Bottom line, no one is in any position to block the blitzing Cichy. With running back Ronald Jones facing the other direction by the time it's recognized, Cichy is able to get his second consecutive sack on Kessler. This is already an impressive feat, as Cichy had two sacks during the entire regular season.
3rd-and-31 from USC 29
Understandably, USC comes out in a passing formation, the same trips to the left as the previous play. However, in this situation, the defense can be ultra aggressive. With five receiving options, the Badgers decide to gamble, and play two-man coverage. With both safeties out of the screen, Wisconsin bluffs an all-out blitz.
In situations like this, the offensive line is often responsible for the defensive line, as well as one of the linebackers. The other linebacker is the running back's responsibility in pass protection. This is where the Trojans had some issues.
Here's another one of Aranda's "Mad Scientist" moments. Wisconsin gives the impression that they are in man coverage, with two deep safeties. The linebackers in the "A" gaps are an indicator of a blitz.
I mentioned earlier that the offensive line is usually responsible for one linebacker, and the back is responsible for another. In this play, the offensive line is responsible for T.J. Edwards (star), and the running back, Jones, is responsible for Cichy (poorly drawn arrow). This seems pretty simple, yes? Well, conceptually USC is in perfect position to defend this. It didn't work that way.
In this shot, the USC left tackle and left guard are focused on redshirt sophomore T.J. Watt. Zach Banner, the left tackle, was originally responsible for Biegel, but he dropped to cover the tight end. The right guard and right tackle are looking at redshirt sophomore defensive end Alec James. The right guard is passing James off to the tackle as he sees Schobert looping around in their stunt.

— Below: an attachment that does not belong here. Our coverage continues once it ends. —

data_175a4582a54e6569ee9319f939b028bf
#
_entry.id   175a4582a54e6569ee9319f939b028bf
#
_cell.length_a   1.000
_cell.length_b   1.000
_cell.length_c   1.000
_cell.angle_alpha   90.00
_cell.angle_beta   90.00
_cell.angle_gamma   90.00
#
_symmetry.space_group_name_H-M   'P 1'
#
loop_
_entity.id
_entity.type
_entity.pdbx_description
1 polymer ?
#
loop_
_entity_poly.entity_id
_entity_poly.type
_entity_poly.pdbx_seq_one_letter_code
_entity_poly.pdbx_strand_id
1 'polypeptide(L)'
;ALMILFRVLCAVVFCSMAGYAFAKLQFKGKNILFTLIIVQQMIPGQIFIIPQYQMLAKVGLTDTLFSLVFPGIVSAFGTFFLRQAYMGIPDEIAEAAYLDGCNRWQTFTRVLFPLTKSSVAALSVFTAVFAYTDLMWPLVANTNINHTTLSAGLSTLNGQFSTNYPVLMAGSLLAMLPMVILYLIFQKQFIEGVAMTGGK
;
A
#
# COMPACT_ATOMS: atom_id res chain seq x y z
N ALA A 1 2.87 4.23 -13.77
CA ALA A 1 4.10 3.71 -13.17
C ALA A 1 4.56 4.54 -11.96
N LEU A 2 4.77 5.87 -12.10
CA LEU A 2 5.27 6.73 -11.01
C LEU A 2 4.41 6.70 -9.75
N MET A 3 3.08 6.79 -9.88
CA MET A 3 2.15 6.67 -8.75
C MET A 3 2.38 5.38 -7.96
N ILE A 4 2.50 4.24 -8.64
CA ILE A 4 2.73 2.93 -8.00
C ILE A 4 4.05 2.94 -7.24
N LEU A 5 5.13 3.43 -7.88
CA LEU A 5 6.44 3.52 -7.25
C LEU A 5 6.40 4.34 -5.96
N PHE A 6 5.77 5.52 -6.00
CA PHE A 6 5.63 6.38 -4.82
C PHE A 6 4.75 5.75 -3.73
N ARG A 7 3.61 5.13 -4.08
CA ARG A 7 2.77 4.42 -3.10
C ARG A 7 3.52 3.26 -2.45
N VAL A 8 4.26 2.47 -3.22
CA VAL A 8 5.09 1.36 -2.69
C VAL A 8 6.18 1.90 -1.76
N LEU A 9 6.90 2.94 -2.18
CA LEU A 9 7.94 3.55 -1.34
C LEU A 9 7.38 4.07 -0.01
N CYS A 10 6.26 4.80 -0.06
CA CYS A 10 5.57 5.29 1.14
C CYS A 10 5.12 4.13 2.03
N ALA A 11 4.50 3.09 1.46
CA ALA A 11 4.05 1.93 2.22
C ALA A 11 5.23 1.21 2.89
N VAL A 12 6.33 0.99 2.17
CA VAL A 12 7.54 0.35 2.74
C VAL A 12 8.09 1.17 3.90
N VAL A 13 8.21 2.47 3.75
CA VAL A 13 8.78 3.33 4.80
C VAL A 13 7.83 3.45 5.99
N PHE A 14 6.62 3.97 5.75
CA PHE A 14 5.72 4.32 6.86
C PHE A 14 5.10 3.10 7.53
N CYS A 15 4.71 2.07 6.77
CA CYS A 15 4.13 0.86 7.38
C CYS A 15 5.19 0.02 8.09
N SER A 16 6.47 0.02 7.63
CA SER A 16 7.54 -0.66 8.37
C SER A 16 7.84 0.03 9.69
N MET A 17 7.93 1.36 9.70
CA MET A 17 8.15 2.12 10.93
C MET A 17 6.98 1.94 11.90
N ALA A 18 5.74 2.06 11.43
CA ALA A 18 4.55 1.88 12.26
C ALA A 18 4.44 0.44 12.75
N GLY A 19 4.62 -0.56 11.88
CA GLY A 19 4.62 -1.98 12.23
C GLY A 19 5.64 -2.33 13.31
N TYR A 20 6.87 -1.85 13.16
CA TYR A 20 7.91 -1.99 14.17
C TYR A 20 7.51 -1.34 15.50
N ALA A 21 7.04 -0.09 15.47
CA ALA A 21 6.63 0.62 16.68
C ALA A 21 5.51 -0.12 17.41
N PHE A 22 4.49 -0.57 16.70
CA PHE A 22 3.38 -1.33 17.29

The center, Khaliel Rodgers, is responsible for Edwards (star and arrow), along with the left guard and tackle. They are in a slide protection, where they are taught to let the other linebacker go free if he blitzes, in order to make the running back's block more defined. Also, backs often cut-block blitzing linebackers, and if the center is touching the blitzer -- it's a chop block, and a 15-yard penalty.
In this instance, however, Cichy simply is too much for the freshman back. Kessler scrambles out to his right, and Cichy tracks him down for the hat trick. This is an incredible sequence, and a rarity in any level of football. The thing that is also noteworthy about the sequence, is that Cichy wasn't blocked on two plays, and defeated the third easily. I'm sure USC's offensive line coach, Mike Goff, wasn't thrilled.
Cichy was on fresh legs after missing the first half, and it was evident. USC was reeling during this sequence, and Aranda capitalized on it. Cichy will likely take the departing Joe Schobert's spot on defense at outside linebacker, if the Badgers remain in their 3-4 alignment moving forward. He, along with Biegel and Watt, could continue the trend of standout linebackers in 2016.